Problems at D.C. Jail Were Ignored Until Jan. 6 Defendants Came Along

At a hearing this week, officials said longstanding issues at the jail, where most inmates are Black, did not get much attention until the largely white rioters were held there.,


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For several months, a few dozen men being held without bail in connection with the Jan. 6 attack on the Capitol have loudly and repeatedly complained about conditions at the District of Columbia jail.

Some, through their lawyers, have raised concerns about threats from guards, standing sewage, and scant food and water. A federal judge recently held top jail officials in contempt after they delayed prompt medical care for a Capitol defendant in their custody. Just last week, Representative Marjorie Taylor Greene, Republican of Georgia, visited the jail and later likened the rioters inside to “prisoners of war,” suggesting that they had been mistreated because of their politics.

None of these allegations of neglect came as a surprise to local Washington officials, many of whom have complained about conditions at the jail for years. Still, at a public hearing this week, some expressed frustration that, despite longstanding problems at the jail, it took the arrival of a small group of out-of-town — and largely white — defendants to finally get anyone to care.

“Recent reports about squalid conditions in the district jails are unfortunately not new,” Karl A. Racine, Washington’s attorney general, said at the hearing. Mr. Racine went on to say that “concerns about conditions at the jail received little attention until they were raised by mostly white defendants accused of perpetrating the Jan. 6 insurrection.”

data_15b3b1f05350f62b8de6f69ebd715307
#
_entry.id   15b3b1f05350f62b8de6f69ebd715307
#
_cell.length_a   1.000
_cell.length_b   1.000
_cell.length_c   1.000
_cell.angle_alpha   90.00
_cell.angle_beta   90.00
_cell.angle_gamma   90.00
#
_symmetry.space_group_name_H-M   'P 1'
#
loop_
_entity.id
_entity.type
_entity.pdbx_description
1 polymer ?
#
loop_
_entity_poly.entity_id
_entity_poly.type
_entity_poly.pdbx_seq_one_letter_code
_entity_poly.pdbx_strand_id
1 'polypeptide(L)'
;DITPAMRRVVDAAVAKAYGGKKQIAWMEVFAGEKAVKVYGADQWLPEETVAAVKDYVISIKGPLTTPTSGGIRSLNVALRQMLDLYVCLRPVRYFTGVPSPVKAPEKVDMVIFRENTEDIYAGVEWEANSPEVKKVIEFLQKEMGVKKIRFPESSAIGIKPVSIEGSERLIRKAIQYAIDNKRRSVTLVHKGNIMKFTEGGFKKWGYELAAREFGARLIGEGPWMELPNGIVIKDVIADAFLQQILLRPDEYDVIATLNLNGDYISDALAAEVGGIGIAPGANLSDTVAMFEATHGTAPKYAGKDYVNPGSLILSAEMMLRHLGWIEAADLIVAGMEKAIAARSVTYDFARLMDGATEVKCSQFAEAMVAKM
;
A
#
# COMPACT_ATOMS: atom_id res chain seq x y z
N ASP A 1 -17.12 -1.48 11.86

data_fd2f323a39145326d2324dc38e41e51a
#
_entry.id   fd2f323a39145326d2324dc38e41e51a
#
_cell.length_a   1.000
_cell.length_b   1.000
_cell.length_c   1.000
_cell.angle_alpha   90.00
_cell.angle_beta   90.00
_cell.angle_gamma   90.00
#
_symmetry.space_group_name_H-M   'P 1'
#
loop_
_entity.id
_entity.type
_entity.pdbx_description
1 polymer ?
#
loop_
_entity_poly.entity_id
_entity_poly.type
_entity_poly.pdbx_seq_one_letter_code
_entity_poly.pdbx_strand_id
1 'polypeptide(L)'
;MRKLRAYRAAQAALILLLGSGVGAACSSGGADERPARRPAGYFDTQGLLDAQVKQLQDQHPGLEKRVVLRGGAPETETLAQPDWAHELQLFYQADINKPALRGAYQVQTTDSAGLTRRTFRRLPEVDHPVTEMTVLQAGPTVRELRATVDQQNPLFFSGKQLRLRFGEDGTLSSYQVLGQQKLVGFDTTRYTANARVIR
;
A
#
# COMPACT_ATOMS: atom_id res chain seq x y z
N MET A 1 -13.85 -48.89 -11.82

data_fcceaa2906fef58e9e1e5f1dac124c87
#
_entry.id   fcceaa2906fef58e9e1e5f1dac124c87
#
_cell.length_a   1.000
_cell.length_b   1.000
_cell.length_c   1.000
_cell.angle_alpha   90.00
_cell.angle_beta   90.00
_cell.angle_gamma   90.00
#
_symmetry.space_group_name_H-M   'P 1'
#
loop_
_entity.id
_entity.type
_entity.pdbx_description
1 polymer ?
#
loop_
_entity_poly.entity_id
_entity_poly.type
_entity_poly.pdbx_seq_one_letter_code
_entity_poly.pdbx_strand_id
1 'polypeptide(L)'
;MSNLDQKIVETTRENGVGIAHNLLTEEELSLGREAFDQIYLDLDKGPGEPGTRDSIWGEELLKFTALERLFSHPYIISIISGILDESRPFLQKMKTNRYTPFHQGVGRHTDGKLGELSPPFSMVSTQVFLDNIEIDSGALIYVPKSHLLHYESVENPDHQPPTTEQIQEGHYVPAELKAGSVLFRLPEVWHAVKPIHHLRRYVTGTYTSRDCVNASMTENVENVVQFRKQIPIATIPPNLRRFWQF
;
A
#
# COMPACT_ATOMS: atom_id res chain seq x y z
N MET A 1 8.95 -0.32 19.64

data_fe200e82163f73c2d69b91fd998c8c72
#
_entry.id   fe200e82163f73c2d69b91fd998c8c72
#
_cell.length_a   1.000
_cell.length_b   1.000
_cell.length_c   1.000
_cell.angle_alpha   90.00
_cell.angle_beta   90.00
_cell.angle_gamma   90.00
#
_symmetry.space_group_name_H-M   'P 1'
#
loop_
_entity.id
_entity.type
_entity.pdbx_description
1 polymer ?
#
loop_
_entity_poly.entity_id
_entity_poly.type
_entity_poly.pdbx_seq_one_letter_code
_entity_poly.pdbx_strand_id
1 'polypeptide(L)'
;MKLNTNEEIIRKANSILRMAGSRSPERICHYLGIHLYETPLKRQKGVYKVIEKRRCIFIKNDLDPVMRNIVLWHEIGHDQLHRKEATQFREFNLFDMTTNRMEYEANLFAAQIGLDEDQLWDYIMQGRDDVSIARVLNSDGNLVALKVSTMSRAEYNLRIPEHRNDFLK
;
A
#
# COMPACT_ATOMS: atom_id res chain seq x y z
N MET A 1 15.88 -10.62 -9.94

While the 40 or so Capitol rioters housed at the jail are only a fraction of the roughly 1,400 inmates being held there altogether, their complaints about the place — which began almost immediately — have received outsize publicity.

In court papers, several have asserted that they have been denied the right to conduct religious services and that their basic hygiene needs have not been met. At public hearings related to their cases, others have protested about roaches in their cells or the length of their detention.

In September, as complaints about the jail increased in volume, a onetime campaign aide for former President Donald J. Trump held a rally in Washington in support of the defendants, billing the event as “Justice for J6.” But even though many on the right routinely refer to the rioters in custody as “political prisoners” (and to the section of the jail where they are kept as “the patriot wing”), few people — and almost no top Republican officials — attended the gathering in their honor.

What set off this latest round of protest was an episode involving Christopher Worrell, a member of the far-right group the Proud Boys, who has been at the jail since his arrest this spring. Mr. Worrell, who has cancer, broke one of his pinkies while in custody (though initial reports said it was his wrist). After several failed attempts to get him treatment for the finger, his lawyer asked a federal judge for help.

The judge, Royce C. Lamberth, tried to get officials at the jail to accelerate the process of providing medical records to Mr. Worrell’s lawyer and after a number of delays, he angrily held the officials in contempt. As part of his contempt decision, Judge Lamberth recommended that the Justice Department investigate conditions at the jail to determine whether the civil rights of any other Jan. 6 defendants had been violated.

Within days, the U.S. Marshals Service, which oversees federal detainees, opened an inquiry into the jail and soon determined, among other things, that there were sewage and water leaks inside and that corrections officers often antagonized their charges, sometimes withholding food and water for “punitive reasons.”

The most serious problems, the marshals found, were in an older part of the jail complex called the Central Detention Facility, not in the Correctional Treatment Facility, where all of the Jan. 6 defendants are held.

Understand the Claim of Executive Privilege in the Jan. 6. Inquiry